A new study shows that an increasing amount of Democrats are likely to embrace conspiracy theories in the media after losing the 2016 election.
Brendan Nyhan, a professor of government at Dartmouth, penned an op-ed in the New York Times Feb. 15 elaborating on a study from the American Press Institute (API) by political scientists Christina Farhart, Joanne Miller and Kyle Saunders, who study conspiracy theory belief.
The study, entitled "Conspiracy Endorsement as Motivated Reasoning: The Moderating Roles of Political Knowledge and Trust," compares how Republicans and Democrats changed their responses to a conspiracy predispositions scale.
According to Nyhan, the research "suggests that people embrace conspiracy beliefs as a way to cope with perceived threats to control."
The scale used in the API study was created by Joseph E. Uscinski and Joseph M. Parent of the University of Miami for their own study, which declares people are more susceptible to conspiracy theory belief when they face "group threats."...The reason I posted a link to this is because I have noticed that apparently smart and well-informed Democrats, rank and file, politicians and operatives, and office holders, seem to have checked their brains lately and operating from emotion, or being disingenuous to attack Donald Trump and his cohort, which they view as un-American. Apparently, they are being affected by cognitive dissonance if this study has legs. Anyway, it is bizarre.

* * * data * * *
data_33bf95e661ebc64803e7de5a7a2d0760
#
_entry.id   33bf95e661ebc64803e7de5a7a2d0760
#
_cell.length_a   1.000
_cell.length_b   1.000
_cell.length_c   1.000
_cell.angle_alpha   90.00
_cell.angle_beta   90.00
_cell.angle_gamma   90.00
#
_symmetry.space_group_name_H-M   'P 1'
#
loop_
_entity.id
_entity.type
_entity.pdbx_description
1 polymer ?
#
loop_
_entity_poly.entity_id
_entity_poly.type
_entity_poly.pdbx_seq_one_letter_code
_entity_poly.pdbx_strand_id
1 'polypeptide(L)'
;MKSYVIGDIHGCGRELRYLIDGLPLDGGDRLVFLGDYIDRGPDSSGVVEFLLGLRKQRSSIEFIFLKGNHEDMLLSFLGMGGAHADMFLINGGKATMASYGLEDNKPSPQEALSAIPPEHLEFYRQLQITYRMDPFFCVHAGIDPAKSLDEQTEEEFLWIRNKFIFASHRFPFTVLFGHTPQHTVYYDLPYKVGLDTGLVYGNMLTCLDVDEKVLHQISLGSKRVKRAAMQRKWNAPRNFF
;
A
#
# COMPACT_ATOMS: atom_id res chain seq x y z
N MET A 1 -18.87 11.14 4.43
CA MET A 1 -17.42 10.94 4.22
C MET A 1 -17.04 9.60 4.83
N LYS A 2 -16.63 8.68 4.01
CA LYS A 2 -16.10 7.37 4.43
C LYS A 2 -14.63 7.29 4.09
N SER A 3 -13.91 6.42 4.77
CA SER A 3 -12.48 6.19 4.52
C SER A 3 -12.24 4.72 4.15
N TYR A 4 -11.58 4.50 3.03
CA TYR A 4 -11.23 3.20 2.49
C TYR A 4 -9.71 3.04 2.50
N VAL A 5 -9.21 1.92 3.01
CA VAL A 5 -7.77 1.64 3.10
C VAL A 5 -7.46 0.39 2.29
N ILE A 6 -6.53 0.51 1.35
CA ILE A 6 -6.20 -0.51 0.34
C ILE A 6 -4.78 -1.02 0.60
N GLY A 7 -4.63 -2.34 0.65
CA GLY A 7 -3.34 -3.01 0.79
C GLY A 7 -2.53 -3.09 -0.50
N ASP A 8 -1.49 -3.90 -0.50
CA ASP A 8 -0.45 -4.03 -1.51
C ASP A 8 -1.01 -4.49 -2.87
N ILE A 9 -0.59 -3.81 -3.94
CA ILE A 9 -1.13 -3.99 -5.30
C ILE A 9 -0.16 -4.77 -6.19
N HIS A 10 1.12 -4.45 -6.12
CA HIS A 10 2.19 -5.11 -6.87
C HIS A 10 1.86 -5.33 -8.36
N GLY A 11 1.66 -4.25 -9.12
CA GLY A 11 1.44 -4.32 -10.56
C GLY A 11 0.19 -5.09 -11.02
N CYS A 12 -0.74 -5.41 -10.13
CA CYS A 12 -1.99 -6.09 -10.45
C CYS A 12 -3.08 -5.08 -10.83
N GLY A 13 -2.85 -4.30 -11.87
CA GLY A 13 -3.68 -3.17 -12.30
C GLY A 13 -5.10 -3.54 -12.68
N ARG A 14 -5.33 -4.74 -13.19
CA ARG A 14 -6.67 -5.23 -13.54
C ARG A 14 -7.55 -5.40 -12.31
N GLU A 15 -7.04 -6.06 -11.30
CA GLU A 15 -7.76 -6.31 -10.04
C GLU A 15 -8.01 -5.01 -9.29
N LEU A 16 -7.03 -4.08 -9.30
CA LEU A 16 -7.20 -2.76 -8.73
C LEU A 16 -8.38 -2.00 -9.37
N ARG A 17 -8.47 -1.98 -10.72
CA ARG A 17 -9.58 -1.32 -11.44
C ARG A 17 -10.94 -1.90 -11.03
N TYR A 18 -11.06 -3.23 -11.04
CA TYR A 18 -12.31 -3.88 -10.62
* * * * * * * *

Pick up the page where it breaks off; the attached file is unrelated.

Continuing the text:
Washington Free Beacon
Study Finds Democrats Are More Likely To Fall For Media Hoaxes After Election Loss
Madeleine Weast, Assistant Social Media Editor for the Washington Free Beacon and formerly a Communications Fellow at The Charles Koch Institute